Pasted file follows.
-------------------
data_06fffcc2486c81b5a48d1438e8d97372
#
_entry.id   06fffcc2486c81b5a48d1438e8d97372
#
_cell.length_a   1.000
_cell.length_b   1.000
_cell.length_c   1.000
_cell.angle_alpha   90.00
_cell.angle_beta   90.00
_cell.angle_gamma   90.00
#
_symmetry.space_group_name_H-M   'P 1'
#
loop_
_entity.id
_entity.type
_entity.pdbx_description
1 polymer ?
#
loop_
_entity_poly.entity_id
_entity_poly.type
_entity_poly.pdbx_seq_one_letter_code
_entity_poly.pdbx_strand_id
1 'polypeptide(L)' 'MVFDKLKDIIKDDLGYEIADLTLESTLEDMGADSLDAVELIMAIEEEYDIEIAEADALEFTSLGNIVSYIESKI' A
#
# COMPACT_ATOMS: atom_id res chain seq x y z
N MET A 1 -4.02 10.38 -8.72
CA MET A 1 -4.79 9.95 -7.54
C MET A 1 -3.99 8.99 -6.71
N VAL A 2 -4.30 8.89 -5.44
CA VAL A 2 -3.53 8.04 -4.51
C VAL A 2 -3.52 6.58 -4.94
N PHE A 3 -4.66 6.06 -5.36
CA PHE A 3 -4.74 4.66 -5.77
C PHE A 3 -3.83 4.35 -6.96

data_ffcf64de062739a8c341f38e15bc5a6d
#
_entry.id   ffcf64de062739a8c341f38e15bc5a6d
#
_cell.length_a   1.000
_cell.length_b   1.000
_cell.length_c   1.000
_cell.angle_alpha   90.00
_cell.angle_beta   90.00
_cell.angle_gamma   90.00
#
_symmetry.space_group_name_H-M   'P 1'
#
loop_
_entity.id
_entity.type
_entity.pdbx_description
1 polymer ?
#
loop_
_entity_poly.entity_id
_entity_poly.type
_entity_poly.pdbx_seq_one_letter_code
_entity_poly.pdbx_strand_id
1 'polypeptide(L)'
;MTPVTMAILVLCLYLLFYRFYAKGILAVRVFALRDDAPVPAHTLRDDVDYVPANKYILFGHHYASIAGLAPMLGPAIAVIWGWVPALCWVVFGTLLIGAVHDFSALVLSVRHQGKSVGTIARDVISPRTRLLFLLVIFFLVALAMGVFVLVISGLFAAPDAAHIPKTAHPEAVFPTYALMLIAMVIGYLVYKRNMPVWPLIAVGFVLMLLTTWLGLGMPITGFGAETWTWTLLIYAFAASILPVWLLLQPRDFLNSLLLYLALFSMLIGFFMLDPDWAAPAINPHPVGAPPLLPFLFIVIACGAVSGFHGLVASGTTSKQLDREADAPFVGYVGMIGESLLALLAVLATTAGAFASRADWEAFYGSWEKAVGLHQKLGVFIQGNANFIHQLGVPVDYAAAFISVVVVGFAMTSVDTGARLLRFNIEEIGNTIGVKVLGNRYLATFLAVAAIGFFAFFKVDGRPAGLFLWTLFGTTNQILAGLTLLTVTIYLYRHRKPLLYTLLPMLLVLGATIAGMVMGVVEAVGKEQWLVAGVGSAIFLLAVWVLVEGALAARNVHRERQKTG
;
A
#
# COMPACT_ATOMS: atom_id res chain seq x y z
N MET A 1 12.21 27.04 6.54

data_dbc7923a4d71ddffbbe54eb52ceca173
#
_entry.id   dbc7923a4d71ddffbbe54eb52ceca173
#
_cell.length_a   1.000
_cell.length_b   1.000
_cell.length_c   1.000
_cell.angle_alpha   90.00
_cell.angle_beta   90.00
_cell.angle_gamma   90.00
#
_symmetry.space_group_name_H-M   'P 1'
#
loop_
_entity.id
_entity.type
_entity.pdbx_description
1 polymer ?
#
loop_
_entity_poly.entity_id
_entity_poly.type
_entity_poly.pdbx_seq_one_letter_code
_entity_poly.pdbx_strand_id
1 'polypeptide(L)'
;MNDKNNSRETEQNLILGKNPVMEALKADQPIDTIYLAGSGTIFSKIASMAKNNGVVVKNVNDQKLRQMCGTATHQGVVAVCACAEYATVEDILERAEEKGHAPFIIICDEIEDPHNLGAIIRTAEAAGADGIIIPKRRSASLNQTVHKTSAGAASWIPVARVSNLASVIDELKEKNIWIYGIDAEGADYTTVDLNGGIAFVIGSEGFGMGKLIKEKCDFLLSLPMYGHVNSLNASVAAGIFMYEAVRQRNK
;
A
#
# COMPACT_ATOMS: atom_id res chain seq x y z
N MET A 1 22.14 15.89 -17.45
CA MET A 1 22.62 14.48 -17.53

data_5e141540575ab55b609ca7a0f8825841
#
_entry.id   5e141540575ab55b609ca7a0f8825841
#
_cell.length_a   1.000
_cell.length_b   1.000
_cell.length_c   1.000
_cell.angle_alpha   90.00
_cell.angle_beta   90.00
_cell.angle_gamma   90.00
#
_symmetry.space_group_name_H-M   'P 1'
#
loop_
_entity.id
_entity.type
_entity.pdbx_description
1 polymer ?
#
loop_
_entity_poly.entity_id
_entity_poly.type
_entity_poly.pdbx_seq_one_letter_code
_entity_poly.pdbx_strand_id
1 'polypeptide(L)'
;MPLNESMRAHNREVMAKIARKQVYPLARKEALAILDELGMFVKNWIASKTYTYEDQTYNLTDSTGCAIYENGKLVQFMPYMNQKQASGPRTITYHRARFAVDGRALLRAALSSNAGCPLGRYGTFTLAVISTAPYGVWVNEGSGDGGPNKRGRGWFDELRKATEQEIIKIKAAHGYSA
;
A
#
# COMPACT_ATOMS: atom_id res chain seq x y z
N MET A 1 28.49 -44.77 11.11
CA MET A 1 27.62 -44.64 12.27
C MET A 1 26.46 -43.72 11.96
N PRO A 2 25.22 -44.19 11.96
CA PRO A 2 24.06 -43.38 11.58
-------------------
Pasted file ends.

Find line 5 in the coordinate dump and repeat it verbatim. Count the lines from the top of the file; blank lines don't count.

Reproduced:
_cell.length_a   1.000